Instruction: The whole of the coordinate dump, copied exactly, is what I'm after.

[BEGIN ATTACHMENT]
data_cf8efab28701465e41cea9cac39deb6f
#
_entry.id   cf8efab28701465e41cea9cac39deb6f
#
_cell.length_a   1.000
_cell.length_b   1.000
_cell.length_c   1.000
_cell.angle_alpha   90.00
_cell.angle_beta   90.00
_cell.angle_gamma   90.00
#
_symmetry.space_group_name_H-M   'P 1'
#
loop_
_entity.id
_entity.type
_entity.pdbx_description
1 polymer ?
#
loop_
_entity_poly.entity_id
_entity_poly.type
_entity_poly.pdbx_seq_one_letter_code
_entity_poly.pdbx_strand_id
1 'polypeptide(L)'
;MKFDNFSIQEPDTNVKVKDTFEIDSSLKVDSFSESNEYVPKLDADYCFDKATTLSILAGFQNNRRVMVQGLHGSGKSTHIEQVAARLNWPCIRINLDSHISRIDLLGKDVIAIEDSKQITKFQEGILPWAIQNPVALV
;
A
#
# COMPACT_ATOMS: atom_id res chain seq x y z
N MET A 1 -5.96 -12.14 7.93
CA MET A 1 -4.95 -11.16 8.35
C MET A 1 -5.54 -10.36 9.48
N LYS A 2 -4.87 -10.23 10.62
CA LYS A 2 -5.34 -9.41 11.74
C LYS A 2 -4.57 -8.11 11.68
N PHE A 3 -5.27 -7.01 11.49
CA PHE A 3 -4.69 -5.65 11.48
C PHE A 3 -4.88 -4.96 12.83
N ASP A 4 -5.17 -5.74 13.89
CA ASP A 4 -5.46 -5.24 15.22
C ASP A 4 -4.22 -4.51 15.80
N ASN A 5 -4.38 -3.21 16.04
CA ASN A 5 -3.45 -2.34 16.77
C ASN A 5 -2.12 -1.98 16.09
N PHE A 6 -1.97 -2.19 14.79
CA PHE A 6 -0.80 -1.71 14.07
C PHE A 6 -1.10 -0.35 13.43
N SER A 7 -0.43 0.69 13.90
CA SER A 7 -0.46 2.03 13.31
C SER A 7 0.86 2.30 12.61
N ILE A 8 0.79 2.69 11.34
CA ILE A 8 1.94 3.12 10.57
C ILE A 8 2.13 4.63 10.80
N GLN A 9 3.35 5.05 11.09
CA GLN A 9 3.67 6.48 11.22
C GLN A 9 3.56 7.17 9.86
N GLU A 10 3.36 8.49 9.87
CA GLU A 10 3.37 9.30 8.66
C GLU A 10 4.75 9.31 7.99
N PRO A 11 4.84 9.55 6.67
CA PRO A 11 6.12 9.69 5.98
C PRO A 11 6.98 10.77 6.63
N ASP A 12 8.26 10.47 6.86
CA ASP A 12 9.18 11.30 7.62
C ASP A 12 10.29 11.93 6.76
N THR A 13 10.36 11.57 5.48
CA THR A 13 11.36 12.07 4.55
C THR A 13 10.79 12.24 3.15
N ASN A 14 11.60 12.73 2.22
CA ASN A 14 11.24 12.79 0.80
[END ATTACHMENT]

data_cf8efab28701465e41cea9cac39deb6f
#
_entry.id   cf8efab28701465e41cea9cac39deb6f
#
_cell.length_a   1.000
_cell.length_b   1.000
_cell.length_c   1.000
_cell.angle_alpha   90.00
_cell.angle_beta   90.00
_cell.angle_gamma   90.00
#
_symmetry.space_group_name_H-M   'P 1'
#
loop_
_entity.id
_entity.type
_entity.pdbx_description
1 polymer ?
#
loop_
_entity_poly.entity_id
_entity_poly.type
_entity_poly.pdbx_seq_one_letter_code
_entity_poly.pdbx_strand_id
1 'polypeptide(L)'
;MKFDNFSIQEPDTNVKVKDTFEIDSSLKVDSFSESNEYVPKLDADYCFDKATTLSILAGFQNNRRVMVQGLHGSGKSTHIEQVAARLNWPCIRINLDSHISRIDLLGKDVIAIEDSKQITKFQEGILPWAIQNPVALV
;
A
#
# COMPACT_ATOMS: atom_id res chain seq x y z
N MET A 1 -5.96 -12.14 7.93
CA MET A 1 -4.95 -11.16 8.35
C MET A 1 -5.54 -10.36 9.48
N LYS A 2 -4.87 -10.23 10.62
CA LYS A 2 -5.34 -9.41 11.74
C LYS A 2 -4.57 -8.11 11.68
N PHE A 3 -5.27 -7.01 11.49
CA PHE A 3 -4.69 -5.65 11.48
C PHE A 3 -4.88 -4.96 12.83
N ASP A 4 -5.17 -5.74 13.89
CA ASP A 4 -5.46 -5.24 15.22
C ASP A 4 -4.22 -4.51 15.80
N ASN A 5 -4.38 -3.21 16.04
CA ASN A 5 -3.45 -2.34 16.77
C ASN A 5 -2.12 -1.98 16.09
N PHE A 6 -1.97 -2.19 14.79
CA PHE A 6 -0.80 -1.71 14.07
C PHE A 6 -1.10 -0.35 13.43
N SER A 7 -0.43 0.69 13.90
CA SER A 7 -0.46 2.03 13.31
C SER A 7 0.86 2.30 12.61
N ILE A 8 0.79 2.69 11.34
CA ILE A 8 1.94 3.12 10.57
C ILE A 8 2.13 4.63 10.80
N GLN A 9 3.35 5.05 11.09
CA GLN A 9 3.67 6.48 11.22
C GLN A 9 3.56 7.17 9.86
N GLU A 10 3.36 8.49 9.87
CA GLU A 10 3.37 9.30 8.66
C GLU A 10 4.75 9.31 7.99
N PRO A 11 4.84 9.55 6.67
CA PRO A 11 6.12 9.69 5.98
C PRO A 11 6.98 10.77 6.63
N ASP A 12 8.26 10.47 6.86
CA ASP A 12 9.18 11.30 7.62
C ASP A 12 10.29 11.93 6.76
N THR A 13 10.36 11.57 5.48
CA THR A 13 11.36 12.07 4.55
C THR A 13 10.79 12.24 3.15
N ASN A 14 11.60 12.73 2.22
CA ASN A 14 11.24 12.79 0.80